• Open wounds
  • Burns
  • Tracheal surgery
  • A baby in utero (over 24+ weeks pregnant)

“There may be additional complications that we have to look out for on a case-by-case basis, such as cardiac (heart) abnormalities or prior abdominal surgery, to determine if proning would be beneficial,” explains Nancy.

If a patient does qualify, though, he/she will undergo a thorough preparation stage, explains Nancy. “This process would include making sure that the eyes and skin will be protected during the time that they are prone,” she says. “In addition, the patients will need proper sedation and IV access.”

Are there risks to proning?

As stated by Lenore, some risks associated with proning include:

  • Airway obstruction
  • Dislodgement of endotracheal tube
  • Pressure-related skin injuries
  • Facial and airway edema (swelling)
  • Hypotension (low blood pressure)
  • Arrhythmias (irregular heartbeat/rate)

“The synchronized movements are done very slowly and methodically so the entire proning team can safely monitor the patient to prevent the associated risks,” assures Nancy.

Health Secretary J Radhakrishnan said that lately, the government hospitals in the city have been following this. “We have been seeing good results in KMC and RGGGH and it is being done under the
supervision of senior allopathy doctors,” he told New Indian Express.

Explaining the process, Infectious Diseases Specialist Dr Subramanian Swaminathan of Gleneagles Global Health City, said that proning is an age-old technique, normally used on patients with severe respiratory illnesses.

He added that when a person is in a prone position, owing to gravity, air moves up to the air-sacks. “This helps in better distribution of oxygen to lungs and other parts of the body,” said Dr Swaminathan.

Since the progression of COVID is not catastrophic, this may result in some amount of improvement in patients in not requiring ventilator support. Proning is widely followed in other private hospitals too and doctors say it has given good results.

Dr Anantha Subramanian, Consultant Pulmonologist with Kauvery Hospital says that out of the 400 Covid-19 patients treated in the hospital, at least 60 to 70 per cent people were put in the prone position. “It was also tried on many patients aged above 60 and definitely they showed good improvement,” he said.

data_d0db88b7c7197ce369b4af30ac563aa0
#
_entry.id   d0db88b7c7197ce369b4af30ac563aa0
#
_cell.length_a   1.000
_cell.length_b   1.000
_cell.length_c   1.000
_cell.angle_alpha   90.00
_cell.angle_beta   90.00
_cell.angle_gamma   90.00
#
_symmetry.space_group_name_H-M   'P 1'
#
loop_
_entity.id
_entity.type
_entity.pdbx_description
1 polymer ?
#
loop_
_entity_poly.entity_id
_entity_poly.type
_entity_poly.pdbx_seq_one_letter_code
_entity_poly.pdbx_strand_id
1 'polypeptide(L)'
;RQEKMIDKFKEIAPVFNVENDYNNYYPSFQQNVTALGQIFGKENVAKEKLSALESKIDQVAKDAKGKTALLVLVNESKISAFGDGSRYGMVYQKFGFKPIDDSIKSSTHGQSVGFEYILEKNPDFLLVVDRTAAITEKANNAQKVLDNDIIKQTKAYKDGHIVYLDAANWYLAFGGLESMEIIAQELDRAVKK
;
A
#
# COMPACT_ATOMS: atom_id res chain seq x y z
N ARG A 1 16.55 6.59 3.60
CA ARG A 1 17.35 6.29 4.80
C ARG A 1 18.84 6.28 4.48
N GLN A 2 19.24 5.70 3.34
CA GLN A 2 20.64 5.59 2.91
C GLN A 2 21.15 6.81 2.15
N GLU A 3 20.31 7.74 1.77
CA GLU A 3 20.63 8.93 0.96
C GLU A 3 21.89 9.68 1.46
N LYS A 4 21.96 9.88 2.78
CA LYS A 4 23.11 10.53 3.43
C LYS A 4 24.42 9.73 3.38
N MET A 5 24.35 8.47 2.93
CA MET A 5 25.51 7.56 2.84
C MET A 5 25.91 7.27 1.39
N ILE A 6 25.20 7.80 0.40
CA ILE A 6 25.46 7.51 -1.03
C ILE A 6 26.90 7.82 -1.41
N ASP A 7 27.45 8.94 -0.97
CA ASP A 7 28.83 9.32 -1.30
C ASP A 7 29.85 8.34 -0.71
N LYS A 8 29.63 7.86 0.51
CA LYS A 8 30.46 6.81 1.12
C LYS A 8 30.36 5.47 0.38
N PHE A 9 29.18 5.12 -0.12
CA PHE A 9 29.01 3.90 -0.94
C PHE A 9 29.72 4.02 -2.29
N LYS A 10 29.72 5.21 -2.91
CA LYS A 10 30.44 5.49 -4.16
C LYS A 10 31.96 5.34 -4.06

Dr Subramanian said that the candidates for proning are those who have an oxygen saturation of 94 or below, and people with hypoxia too. “People who have spinal issues, neurological weakness and those who are uncomfortable are kept away from this,” he added.

Recently, a statement from the Apollo Hospitals, too said that five patients who had severe breathing issues, including 65 and 72 year-olds, returned home safely after this mechanism was followed.

While anecdotal evidence of its efficacy come up, there are still no Randomised Control Trials for the success of proning on Covid-19 patients.

In a small cohort study published in the peer-reviewed Jama Internal Network Journal in the US, 25 patients, who required intubation, were studied for proning. In that, oxygen levels of 19 people improved above 95 per cent after one hour of prone position while oxygen levels of six patients did not improve.

Subsequently, out of the 19, seven required intubation and five out of the six, whose oxygen levels were low needed intubation. Totally, 12
were intubated out of the 25 finally, and three died in that.

In India, doctors from AIIMS in Jodhpur are conducting a larger study on proning, which is expected to go on till October.

Doctors, however, said that proning must not be solely relied on for improvement but other forms of treatment too must compliment it.

“Checking viral load in CT scan, steroids and usage of Tocilizumab is also part of the process,” said Dr Swaminathan.